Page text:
Pat Connaughton looking on the bright side after a scoreless Summer League opener

Pat Connaughton looking on the bright side after a scoreless Summer League opener

LAS VEGAS – Pat Connaughton looked on the bright side Saturday after he went scoreless in the Trail Blazers’ opener at the Las Vegas Summer League.

“The good news is I can’t score any less points in the next game,’’ Connaughton said after missing all five of his shots.

Connaughton, whose Summer League performance will go a long way to determining whether the Blazers give him a guaranteed contract, left Cox Pavillion with mixed feelings.

“I’ve always been one with a winners-win mentality: If we get the win, I’m going to leave the arena happier than I came in,’’ Connaughton said. “Now, that doesn’t mean I’m not going to be … I don’t want to say frustrated because that’s not the right word … but I’m going to be conscious of the fact that I want to play better.’’

If there was a bright spot to Connaughton’s play, it was his game-high six assists, which underscores a facet of what Connaughton has been trumpeting heading into Summer League: He is more than just a shooter.

“Obviously the shot was not falling and I’m not happy about it, but there are more things to the game of basketball,’’ Connaughton said. “The second half was a better judgment of playing the whole game. When I came into the league, I was known strictly as a shooter - now, I’d like to keep that going --  but to be able to handle the ball, make the passes, and at the end of the day we got the win and that’s what matters.’’

Summer League coach Jim Moran said Connaughton is the type of player whose stat line doesn’t always tell the story.

“From his standpoint, I didn’t even look at stat line; I was happy with the way he played,’’ Moran said. “Pat plays the right way, and that’s how we play.’’

Still, Connaughton knows that at his position he has to make shots, and Saturday’s performance notwithstanding, he feels like he has proven he is up to the task. Last season in 39 games he shot 37-of-72 from the field (51.4 percent) and 17-of-33 from three-point range (51.5 percent).

“Look, I’ve made shots throughout my career. Shots will fall. I’ve scored the ball throughout my entire life,’’ he said. “But this game is becoming a shooters game. So you absolutely have to make shots to play in the NBA.

“I don’t know that you have to make every shot you take in Summer League to make sure you are on a roster. I think it’s more important to play the right way and take the shots that come to you. Because at the end of the day a Summer League game is different than an NBA game. They are played at different pace and different frantic things go on. It’s just a matter of taking it in stride and building on it.’’

The Blazers have until July 25 to decide whether to keep Connaughton as the 15th man by guaranteeing his $1.4 million contract, and Connaughton has repeatedly said that he doesn’t feel pressure to impress.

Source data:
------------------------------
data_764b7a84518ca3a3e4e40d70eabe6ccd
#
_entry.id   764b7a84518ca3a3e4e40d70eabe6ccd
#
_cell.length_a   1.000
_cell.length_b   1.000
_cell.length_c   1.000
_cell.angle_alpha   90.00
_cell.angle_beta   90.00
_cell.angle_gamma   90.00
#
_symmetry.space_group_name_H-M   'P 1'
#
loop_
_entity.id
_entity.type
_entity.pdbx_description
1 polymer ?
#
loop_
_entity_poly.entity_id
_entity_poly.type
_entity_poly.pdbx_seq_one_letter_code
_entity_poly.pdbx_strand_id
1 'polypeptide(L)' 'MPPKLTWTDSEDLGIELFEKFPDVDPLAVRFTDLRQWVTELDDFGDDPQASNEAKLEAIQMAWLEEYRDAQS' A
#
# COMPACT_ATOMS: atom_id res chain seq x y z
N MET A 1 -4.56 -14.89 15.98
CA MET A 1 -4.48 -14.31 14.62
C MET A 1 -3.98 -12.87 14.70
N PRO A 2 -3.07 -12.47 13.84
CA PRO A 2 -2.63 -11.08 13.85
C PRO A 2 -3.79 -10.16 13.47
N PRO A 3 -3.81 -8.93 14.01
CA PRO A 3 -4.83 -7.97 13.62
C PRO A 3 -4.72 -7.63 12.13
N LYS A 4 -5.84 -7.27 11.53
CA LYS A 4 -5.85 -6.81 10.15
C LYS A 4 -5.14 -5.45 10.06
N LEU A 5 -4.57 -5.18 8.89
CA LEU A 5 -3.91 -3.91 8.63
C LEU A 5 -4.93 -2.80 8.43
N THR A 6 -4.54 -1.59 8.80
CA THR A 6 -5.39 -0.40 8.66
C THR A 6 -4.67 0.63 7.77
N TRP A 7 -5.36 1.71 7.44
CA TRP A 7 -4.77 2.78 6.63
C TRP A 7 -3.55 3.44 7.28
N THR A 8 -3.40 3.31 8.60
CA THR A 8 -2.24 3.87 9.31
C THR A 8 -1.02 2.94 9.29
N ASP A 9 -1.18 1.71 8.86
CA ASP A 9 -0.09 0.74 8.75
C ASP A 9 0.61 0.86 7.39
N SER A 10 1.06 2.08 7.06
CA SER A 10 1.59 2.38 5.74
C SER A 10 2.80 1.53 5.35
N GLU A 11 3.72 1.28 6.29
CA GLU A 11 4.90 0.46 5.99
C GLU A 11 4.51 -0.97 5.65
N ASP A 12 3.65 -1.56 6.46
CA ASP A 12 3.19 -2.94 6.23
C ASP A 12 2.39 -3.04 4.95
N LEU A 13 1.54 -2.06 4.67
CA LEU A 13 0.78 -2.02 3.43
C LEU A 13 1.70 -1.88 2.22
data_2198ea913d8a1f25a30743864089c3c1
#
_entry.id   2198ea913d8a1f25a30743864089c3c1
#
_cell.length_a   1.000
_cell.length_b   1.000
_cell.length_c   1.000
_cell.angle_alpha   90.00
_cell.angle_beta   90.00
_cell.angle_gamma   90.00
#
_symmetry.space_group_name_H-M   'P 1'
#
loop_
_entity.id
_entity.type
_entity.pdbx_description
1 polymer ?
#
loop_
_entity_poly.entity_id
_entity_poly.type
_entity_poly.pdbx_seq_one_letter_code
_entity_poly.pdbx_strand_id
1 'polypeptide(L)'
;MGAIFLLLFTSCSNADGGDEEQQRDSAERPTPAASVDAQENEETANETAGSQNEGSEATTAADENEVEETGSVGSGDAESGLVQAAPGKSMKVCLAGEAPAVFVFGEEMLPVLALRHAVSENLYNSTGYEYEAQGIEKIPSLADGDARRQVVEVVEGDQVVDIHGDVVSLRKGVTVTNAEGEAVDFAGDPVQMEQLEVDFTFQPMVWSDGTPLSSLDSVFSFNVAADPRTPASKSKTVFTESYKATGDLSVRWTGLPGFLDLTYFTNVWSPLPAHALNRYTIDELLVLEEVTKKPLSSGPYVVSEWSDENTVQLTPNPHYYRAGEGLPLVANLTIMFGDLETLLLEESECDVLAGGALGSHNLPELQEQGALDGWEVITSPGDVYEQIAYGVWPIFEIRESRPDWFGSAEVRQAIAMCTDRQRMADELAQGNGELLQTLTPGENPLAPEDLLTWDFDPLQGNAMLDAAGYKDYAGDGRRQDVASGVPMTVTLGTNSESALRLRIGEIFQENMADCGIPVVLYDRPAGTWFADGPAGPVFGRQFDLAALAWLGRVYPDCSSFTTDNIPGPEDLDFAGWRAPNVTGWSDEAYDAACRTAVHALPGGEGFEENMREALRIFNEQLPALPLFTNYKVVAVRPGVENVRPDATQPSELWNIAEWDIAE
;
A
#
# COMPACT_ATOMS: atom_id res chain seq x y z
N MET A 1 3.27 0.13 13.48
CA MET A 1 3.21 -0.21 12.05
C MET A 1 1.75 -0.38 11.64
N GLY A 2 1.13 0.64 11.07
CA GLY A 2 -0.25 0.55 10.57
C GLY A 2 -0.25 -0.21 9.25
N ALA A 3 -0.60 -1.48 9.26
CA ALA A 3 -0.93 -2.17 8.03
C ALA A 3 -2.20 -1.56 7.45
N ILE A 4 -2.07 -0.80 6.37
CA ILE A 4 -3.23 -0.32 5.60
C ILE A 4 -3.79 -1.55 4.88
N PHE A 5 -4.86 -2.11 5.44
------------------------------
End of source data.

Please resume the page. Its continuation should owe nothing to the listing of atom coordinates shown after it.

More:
That confidence is borne out of hard work and preparation, and the security of knowing a professional baseball career is also an option. He was selected by Baltimore in the fourth round of the 2014 Major League Draft as a pitcher.

“You have to look at the position I’m in: I try to make sure I always keep my options open, but when you want to play basketball, and want to play at highest level, you have to make sure you are confident in the work you’ve put in throughout the year,’’ he said. “I think it showed the last two games of (last) season and I think it showed in the playoffs. Now it’s a matter of making sure that you don’t get down because you had one rough shooting night. You still won and you were still able to facilitate and get other people the ball.’’

Connaughton was quick to emphasize that he is not nonchalant about his uncertain status with the Blazers and the NBA.

“You have to be smart in that you don’t want to make it look like you don’t care, because that’s not the case,’’ Connaughton said. “You just hope it’s on your terms and not someone else’s.’’

His next chance to impress will come Sunday at 5:30 when the Blazers play Boston.

“That’s the great thing about Summer Legaue,’’ Connaughton said. “You usually play the next day.’’

Blazers go Hollywood for lucky number 13

USA Today

Blazers go Hollywood for lucky number 13

If you see a member of the Trail Blazers in public, try not to get too close. There is a high chance you could burn yourself because this team is on fire! The Blazers went to Los Angeles on Sunday and dismantled the Clippers, 122-109 for their thirteenth win in a row. That’s right – 13 wins in a row! Portland continues to hold on to the three seed in the Western Conference, and now has a two game lead on No.4 Oklahoma City. 

Box Score: Blazers 122 – Clippers 109

Next up:  The Blazers play host to the league leading Houston Rockets (56-14) on Tuesday night. Tipoff is set for 7:30pm at Moda Center. 

Quck Hit: 

Make it a dozen in a row!


Make it a dozen in a row!

You've heard it a lot lately, but it happened again. The Blazers have now won 12 straight after running the Detroit Pistons out of Moda Center on Saturday night. Damian Lillard played a complete game finishing with 24 points, 8 assists and 7 rebounds. Up next, the Blazers go for a baker's dozen tomorrow night in LA vs. the Clippers. 

Box Score: Portland 100, Detroit 87

Quick Hits: 

With emergence of trust in teammates, Lillard Time expands for Blazers

With emergence of trust in teammates, Lillard Time expands for Blazers

While much of the glory has been given to Damian Lillard during the Trail Blazers’ 11-game winning streak, a subtle development has emerged on the fringe of the spotlight:

More than ever before, Lillard is trusting his teammates.

And they are delivering.

Lillard’s trust was on full display Thursday during the Blazers’ 113-105 victory over Cleveland, when he made two heady assists in the closing minutes that thwarted a LeBron James-led comeback.

“People during this streak have asked me about leading the charge,’’ Lillard said. “But I keep telling them that I wouldn’t be able to do what I’m doing unless everybody else was carrying their weight.’’

On Thursday, much of the weight was carried by fellow star CJ McCollum, who scored 29 points, but it was two late-game plays by Al-Farouq Aminu and Evan Turner that illustrates the team’s growth, and Lillard’s trust.

On the heels of a 14-2 run, Cleveland was within 105-102 with just less than three minutes left, which usually triggers that special trait in the Blazers’ point guard known as Lillard Time.